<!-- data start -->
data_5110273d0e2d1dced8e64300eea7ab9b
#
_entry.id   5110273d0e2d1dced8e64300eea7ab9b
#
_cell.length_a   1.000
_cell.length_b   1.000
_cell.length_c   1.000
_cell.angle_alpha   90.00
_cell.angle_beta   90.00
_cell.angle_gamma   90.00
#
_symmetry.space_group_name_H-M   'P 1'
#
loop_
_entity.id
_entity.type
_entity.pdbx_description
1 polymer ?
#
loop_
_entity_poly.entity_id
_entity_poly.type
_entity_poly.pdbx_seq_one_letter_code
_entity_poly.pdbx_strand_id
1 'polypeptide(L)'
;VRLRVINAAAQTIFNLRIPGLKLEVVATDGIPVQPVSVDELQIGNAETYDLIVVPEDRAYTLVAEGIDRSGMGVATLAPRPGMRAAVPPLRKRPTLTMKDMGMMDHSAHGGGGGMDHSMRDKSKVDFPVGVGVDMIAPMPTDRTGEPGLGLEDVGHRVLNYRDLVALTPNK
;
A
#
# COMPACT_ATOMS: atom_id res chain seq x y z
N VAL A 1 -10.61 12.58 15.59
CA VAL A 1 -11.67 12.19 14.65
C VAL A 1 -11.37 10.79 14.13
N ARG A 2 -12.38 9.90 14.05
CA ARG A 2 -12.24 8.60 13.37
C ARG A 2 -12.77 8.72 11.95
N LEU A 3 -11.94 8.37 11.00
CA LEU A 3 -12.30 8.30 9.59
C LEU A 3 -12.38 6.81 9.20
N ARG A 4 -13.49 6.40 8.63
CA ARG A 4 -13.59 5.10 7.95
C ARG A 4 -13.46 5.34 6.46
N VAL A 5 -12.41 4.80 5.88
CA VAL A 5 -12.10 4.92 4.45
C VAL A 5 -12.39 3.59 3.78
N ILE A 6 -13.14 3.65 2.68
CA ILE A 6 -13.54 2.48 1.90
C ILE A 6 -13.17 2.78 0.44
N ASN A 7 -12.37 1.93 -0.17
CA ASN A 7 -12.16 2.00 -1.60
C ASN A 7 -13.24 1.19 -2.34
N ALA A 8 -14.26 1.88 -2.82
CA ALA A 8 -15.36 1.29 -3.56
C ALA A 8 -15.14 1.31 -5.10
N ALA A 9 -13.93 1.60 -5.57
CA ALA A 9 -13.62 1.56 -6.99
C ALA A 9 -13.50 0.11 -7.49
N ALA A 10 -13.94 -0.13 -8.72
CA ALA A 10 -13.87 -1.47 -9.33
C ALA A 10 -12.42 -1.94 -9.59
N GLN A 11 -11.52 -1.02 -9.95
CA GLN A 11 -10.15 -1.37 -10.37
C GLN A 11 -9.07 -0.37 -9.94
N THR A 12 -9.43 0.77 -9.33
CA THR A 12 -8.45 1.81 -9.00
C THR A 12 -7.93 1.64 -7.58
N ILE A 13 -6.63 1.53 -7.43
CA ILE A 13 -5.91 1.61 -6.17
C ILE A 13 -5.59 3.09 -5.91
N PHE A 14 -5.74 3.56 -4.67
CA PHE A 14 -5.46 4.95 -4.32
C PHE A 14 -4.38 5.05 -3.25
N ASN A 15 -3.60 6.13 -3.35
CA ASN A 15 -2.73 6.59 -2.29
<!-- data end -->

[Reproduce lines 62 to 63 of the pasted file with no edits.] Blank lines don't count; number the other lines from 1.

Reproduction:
CA GLN A 11 -10.15 -1.37 -10.37
C GLN A 11 -9.07 -0.37 -9.94